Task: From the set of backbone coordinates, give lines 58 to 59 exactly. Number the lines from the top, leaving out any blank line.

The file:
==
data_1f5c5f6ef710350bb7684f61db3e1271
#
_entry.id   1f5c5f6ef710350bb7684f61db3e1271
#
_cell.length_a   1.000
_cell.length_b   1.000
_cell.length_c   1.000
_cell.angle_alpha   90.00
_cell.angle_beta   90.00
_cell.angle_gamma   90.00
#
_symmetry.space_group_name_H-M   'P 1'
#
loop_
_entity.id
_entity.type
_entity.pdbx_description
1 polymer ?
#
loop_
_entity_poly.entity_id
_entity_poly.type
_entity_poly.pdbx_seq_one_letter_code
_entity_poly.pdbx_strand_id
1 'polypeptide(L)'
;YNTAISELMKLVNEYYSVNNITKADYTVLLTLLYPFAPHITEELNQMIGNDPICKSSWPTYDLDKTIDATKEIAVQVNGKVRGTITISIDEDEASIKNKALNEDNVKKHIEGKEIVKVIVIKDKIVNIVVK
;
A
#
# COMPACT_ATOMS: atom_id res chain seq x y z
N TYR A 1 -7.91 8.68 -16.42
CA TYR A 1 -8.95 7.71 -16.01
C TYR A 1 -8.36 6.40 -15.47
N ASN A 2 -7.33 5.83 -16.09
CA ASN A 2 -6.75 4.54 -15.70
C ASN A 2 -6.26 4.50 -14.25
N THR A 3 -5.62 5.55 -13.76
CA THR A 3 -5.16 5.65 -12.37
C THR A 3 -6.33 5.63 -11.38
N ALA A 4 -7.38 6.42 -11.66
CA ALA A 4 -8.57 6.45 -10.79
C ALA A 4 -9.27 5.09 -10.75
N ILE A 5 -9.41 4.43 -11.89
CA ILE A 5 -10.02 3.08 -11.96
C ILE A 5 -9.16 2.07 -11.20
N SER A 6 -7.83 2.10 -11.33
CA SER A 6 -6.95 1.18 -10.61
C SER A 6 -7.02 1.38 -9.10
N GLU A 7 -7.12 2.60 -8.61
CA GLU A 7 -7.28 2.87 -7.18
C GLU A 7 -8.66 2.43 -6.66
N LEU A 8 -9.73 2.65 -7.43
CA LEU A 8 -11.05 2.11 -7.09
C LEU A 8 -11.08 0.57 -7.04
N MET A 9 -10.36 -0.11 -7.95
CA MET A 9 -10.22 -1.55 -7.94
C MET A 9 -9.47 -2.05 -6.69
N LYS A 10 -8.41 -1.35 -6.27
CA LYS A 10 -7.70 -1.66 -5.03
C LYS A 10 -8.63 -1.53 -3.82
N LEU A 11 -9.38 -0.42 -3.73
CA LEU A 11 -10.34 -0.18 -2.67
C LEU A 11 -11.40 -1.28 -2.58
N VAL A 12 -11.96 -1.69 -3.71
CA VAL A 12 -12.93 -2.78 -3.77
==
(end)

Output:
N LYS A 10 -8.41 -1.35 -6.27
CA LYS A 10 -7.70 -1.66 -5.03